All in all, a good puzzle.

andrea slaphappy michaels 2:16 AM  

Total Synchronicity: while debating if 28D would be #1 MOM or #1 DAD, a commercial came on for a minivan and actually said #1 DAD while I was writing it in!!!!!!

WOW, who would have thought INTEGRA had FOUR anagrams that could be made into phrases????

I wasn't digging it as I much as I usually do, because of OPART/APART, PEASALAD/OPERAROLE and abbreviations I didn't like: REPR, DEP, STN.
But suddenly there was SLAPHAPPY!!!

It's weird so many had ASiN, since ASTON-MARTIN was in the puzzle yesterday. But the MARTIN must subconsciously make people think ASTON is spelled ASTIN. @Foodie, right?

I liked RRATING, GSUIT (UTILE could have been a Scrabble letter!) and wished there was a whole puzzle of them, but Peter's probably done it.

DJG 2:25 AM  

I'm not really getting all the love for this one. I don't see how the theme is clever. Anagrams have been done many, many times before (Ms. Gorski had one run earlier this year with anagrams of LINE). Also, YOUINGRATE seems like a bigger stretch to me than yesterday's MOUNTNIRVANA.

Some of the non-theme fill is nice, but all in all it's a pretty run of the mill puzzle in my opinion.

chefwen 2:27 AM  

Lived in Wisconsin for the better part of my young life until we figured there were other places in the U.S. where you didn't have to put on multiple layers of clothes to get through the day. Anyway, I never, once, thought "Ooh, I wonder what our state rock is"?

Puzzle was a little rough for me but I made it through. Got 22D BOTHA just from the crosses, thank the Gods they didn't include his initials P.W. or I would have had another minor meltdown.

@Doug - Where in Wisconsin? I hailed from Whitefish Bay and when we moved back from overseas, Mequon. (that would be good for a new Natick.)

Loved Dear Santa and slap happy.

Ms. Gorski does it again, thanks.

capcha - lubblog - Well I DO lub it!

Greg C 3:17 AM  

I hated this Wednesday, first because it was too hard for a Wednesday and nothing makes me angrier than solving a Saturday and then struggling with the following mid-week puzzles. But I also hated it because of the east-central. Rex alluded to the stupidity of PEA SALADS, which I've never heard spoken or seen written (although i guess anything can be a salad... "burrito salad," why not?), but my real pet peeve was YES, with the clue "absolutely!" I had "yep" in there forever. If you're going to have such bland answers, at least have a clue like "progressive rock legends," I dunno.

Octavian 4:01 AM  

Fantastic Wednesday puzzle -- could easily have been a Thursday. Lots of tough names (Corot) and things (Priorates) and a super-cool theme. Loved every inch of it.

Gorski should never be taken for granite.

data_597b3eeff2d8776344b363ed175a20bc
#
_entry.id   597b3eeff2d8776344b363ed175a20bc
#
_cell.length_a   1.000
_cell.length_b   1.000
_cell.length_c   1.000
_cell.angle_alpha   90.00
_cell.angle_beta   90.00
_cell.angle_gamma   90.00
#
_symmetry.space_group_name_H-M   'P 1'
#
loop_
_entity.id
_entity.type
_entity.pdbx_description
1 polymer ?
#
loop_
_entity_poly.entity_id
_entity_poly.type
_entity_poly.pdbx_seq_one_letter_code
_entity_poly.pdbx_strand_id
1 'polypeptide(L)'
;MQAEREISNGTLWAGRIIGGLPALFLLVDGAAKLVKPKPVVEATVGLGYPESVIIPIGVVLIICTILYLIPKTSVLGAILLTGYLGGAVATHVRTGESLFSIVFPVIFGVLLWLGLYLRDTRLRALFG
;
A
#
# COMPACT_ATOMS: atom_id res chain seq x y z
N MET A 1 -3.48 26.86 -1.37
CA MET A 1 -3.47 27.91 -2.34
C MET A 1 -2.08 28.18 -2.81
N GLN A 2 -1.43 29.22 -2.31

(Someone had to say it).

JaxInL.A. 5:21 AM  

I love Liz Gorski and had just shown a friend her wonderful post at Crossword City on the red and white quilt show at the Armory @quilter1 you must take a look if you have not already) when i went to look at the puzzle and here she is!

I, too, battled the NE and HTG for McSorleys. The rest came okay. Knew COROT which helped confirm the weird COHOS.

Thanks for a very fun Weds.

Anonymous 6:28 AM  

Good, tough puzzle.

I have issues with two clues. 15A "Something to reflect on". How is that 'axis'?

27A "Abbr. sometimes written twice in a row." I don't get that, although "said twice in a row" would make sense to me.


The Bard 7:11 AM  

Love's Labour's Lost > Act I, scene I

FERDINAND: [Reads] 'So it is, besieged with sable-coloured
melancholy, I did commend the black-oppressing humour
to the most wholesome physic of thy health-giving
air; and, as I am a gentleman, betook myself to
walk. The time when. About the sixth hour; when
beasts most graze, birds best peck, and men sit down
to that nourishment which is called supper: so much
for the time when. Now for the ground which; which,
I mean, I walked upon: it is y-cleped thy park. Then
for the place where; where, I mean, I did encounter
that obscene and preposterous event, that draweth
from my snow-white pen the ebon-coloured ink, which
here thou viewest, beholdest, surveyest, or seest;
but to the place where; it standeth north-north-east
and by east from the west corner of thy curious-
knotted garden: there did I see that low-spirited
swain, that base minnow of thy mirth,'--

Leon 7:15 AM  

The NYT had a great article on McSorley's last week.

mac 7:43 AM  

For me, a fantastic puzzle as well. "Had an idea" doesn't seem exactly "suspected", but it fell into place. Needed many crosses for priorates, because of course I wanted priories. Love "you ingrate"!

Got worried in the SW because I didn't know Jeri, but it too came along.